typically use propane gas, an energy-dense fossil
fuel. Propane itself is not actively searched for
and produced, but rather it is a by-product of
distilling natural gas and refining petroleum.
Natural gas and petroleum are formed by the organic
material of dead plants and animals. Millions of
years ago this matter accumulated at the bottom of
oceans and other bodies of water, and were
subsequently covered by layer upon layer of sediment
due to earths natural processes. Subjected to high
pressures and temperatures deep beneath the earths
surface, the organic material is broken down and
forms either natural gas or petroleum based on the
amount of hydrogen and carbon present.
http://teambiofuels.weebly.com/fossil-fuels.html Part 1 -----> https://www2.dteenergy.com Part 2 -----> http://www.homedepot.com Part 3
Surprisingly, the propane tank connected to your gas grill contains very little gas! Instead, it contains liquid propane, abbreviated LP. Propane is an easily compressible gas due to its chemical structure, and we have taken advantage of this property.
Propane has a boiling point of around -42 C. This means that unless you live in Fairbanks, Alaska or some other Nordic region with god-awful winter temperatures, your propane will almost always be in gas form. But due to the expansive nature of gases, storing propane in gas form at normal temperatures would be very inefficient for daily grilling use. However, with some rearranging of the ideal gas law:
PV=nRt ----> P=nRt/V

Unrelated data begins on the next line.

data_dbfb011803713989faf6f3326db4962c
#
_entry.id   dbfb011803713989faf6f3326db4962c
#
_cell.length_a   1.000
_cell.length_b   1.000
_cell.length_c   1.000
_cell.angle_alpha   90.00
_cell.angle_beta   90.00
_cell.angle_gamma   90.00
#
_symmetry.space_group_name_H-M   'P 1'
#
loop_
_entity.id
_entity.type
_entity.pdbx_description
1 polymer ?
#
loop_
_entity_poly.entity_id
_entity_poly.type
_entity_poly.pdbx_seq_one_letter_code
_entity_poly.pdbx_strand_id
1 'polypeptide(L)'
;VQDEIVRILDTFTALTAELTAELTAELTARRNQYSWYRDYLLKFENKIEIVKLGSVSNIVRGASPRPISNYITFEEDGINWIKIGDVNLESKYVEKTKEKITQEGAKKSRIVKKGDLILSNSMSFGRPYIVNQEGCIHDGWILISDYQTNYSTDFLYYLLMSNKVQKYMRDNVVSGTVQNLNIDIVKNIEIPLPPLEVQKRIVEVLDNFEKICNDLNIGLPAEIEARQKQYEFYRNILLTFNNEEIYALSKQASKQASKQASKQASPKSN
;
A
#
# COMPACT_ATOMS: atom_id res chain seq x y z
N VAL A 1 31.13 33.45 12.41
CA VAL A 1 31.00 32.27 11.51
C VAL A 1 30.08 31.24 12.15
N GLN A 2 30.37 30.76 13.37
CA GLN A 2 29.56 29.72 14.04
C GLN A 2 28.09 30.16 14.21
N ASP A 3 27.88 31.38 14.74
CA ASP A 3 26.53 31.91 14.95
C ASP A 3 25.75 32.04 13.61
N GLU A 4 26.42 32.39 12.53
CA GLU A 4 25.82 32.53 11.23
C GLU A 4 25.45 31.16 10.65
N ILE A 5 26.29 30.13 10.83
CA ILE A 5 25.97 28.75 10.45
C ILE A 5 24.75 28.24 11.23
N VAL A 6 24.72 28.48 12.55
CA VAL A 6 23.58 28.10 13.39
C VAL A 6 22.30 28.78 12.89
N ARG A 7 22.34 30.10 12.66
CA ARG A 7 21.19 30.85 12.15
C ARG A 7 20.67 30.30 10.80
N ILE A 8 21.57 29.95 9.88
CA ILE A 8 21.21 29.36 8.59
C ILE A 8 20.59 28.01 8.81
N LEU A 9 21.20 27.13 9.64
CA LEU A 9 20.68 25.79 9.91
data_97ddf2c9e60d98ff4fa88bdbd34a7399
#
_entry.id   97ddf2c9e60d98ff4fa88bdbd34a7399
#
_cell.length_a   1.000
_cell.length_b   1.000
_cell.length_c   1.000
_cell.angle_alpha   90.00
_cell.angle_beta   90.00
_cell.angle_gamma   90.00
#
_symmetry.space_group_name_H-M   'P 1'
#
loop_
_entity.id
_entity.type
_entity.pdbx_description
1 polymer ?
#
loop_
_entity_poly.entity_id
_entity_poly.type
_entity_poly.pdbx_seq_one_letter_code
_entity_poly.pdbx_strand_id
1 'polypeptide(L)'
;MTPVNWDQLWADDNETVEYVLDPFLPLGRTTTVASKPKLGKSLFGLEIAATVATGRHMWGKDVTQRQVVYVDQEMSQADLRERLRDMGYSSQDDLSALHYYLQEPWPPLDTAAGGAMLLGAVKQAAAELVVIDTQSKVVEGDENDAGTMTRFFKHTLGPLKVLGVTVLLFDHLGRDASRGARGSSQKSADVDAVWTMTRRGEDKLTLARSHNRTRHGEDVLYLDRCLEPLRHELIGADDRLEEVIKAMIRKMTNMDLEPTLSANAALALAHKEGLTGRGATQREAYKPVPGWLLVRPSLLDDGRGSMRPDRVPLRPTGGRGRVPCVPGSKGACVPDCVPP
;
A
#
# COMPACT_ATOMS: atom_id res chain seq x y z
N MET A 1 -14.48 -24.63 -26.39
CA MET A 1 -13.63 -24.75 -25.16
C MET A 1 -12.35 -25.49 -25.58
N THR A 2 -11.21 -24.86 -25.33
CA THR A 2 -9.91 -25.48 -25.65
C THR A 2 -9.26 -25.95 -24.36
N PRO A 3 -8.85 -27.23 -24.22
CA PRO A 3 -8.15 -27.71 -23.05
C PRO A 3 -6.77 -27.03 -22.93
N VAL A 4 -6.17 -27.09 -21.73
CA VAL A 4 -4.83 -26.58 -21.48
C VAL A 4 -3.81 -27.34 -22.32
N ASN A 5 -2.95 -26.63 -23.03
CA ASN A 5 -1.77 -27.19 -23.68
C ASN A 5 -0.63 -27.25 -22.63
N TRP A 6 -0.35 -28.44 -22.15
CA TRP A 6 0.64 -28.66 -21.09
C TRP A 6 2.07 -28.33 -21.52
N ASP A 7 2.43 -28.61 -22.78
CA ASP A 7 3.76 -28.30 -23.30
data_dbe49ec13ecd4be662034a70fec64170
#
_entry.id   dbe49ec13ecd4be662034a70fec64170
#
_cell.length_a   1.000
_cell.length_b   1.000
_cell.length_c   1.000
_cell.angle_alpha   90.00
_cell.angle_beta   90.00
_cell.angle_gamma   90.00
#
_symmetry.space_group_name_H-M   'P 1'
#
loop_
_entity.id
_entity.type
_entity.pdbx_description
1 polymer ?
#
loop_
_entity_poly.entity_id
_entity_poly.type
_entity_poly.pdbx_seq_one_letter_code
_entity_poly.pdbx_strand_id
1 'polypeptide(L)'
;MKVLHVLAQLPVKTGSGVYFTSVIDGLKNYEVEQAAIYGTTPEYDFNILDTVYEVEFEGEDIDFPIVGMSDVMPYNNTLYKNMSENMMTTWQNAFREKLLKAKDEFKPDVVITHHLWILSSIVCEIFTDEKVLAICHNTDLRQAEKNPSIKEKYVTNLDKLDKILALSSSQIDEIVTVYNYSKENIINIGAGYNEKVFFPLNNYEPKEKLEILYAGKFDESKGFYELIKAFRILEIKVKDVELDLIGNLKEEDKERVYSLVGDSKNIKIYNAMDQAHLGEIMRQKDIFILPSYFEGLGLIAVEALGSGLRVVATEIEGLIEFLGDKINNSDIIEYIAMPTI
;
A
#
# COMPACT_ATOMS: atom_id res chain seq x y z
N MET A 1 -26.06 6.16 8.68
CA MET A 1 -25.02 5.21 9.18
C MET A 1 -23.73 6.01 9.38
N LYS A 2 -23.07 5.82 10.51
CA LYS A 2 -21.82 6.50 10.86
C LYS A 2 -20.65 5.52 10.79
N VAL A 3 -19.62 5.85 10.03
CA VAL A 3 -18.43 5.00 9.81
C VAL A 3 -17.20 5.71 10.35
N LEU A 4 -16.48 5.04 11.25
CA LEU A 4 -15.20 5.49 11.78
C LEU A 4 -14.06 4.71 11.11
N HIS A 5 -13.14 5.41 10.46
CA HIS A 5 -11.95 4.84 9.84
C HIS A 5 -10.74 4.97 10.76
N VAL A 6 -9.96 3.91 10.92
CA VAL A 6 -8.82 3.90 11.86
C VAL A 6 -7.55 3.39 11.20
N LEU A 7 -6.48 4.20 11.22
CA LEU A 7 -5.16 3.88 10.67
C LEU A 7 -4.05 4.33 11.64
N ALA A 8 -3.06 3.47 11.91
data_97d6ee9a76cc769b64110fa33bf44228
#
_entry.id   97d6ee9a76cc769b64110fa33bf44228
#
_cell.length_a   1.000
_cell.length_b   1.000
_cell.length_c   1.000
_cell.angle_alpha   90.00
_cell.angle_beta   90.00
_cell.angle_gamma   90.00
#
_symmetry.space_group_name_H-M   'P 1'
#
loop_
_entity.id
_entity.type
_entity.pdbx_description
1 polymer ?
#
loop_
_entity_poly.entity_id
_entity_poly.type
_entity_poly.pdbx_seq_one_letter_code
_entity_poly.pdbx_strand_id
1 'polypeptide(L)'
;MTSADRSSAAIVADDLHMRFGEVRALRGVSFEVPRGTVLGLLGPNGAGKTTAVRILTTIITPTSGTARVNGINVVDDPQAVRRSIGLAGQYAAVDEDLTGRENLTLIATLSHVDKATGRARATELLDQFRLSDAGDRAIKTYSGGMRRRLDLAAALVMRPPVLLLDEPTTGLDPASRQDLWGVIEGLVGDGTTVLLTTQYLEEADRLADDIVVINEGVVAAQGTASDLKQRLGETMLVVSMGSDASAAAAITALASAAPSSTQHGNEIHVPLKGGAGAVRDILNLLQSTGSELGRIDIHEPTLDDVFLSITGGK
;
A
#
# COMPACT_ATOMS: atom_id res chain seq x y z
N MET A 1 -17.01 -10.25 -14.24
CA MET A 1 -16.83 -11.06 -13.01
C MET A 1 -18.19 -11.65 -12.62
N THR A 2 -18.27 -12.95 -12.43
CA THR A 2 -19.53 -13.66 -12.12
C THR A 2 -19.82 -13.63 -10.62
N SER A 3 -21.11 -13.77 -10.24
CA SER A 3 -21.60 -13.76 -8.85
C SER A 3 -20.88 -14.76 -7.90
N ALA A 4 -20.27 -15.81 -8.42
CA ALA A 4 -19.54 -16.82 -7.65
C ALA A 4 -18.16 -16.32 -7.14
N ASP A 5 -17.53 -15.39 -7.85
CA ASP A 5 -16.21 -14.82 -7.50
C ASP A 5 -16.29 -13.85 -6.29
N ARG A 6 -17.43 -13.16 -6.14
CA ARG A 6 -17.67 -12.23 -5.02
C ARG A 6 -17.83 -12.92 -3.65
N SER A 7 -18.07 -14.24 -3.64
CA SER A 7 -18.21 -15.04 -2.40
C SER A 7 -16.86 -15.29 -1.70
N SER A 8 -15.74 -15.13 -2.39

|When you turn
the propane tank "on" what you are actually doing is
opening a small whole which allows the propane in
the tank to escape through the gas line of the grill
to the burners. Even though the vast majority of
moles of propane in the tank are in liquid form,
there is still some vapor in the tank. The propane
vapor is located at the top of the tank due to
having a lower density than its liquid form. The
vapor is what pushes its way into the opening and
travels through the gas line. As the propane vapor
leaves the tank, one might think that the pressure
will decrease. However, this is not the case. Once a
certain amount of moles of the gas leaves, the same
moles of propane boil into the vapor phase and
replaces the pressure that should be "lost". Thus,
we can say that the tanks pressure is in equilibrium.
This remains the case until all the liquid is
used up, at which point the pressure will start to
decrease as gas escapes.
|Now that we
understand the propane used in our grill, we can
feel comfortable using it to grill our steak.
However, we still lack some understanding of the
process, namely how is the propane used to
Once the propane reaches the burner, a predictable process takes place: the burning of propane gas. The propane flows evenly through the burner holes and a small spark is added through the "starter" switch of the grill which in turn ignites all the propane and produces the flames you see. This is an example of a combustion reaction. A combustion reaction is a chemical reaction in which a substance and oxygen are combined to produce heat, light, and the by products of the reaction. The heat and the light components are evident, however the reaction is also producing carbon dioxide and water. The balanced combustion reaction of propane is shown below.
C3H8 + 5 O2 → 3 CO2 + 4 H2O + heat
We now have turned our propane into heat, and we are only a preheat and 4 minutes on each side away from eating!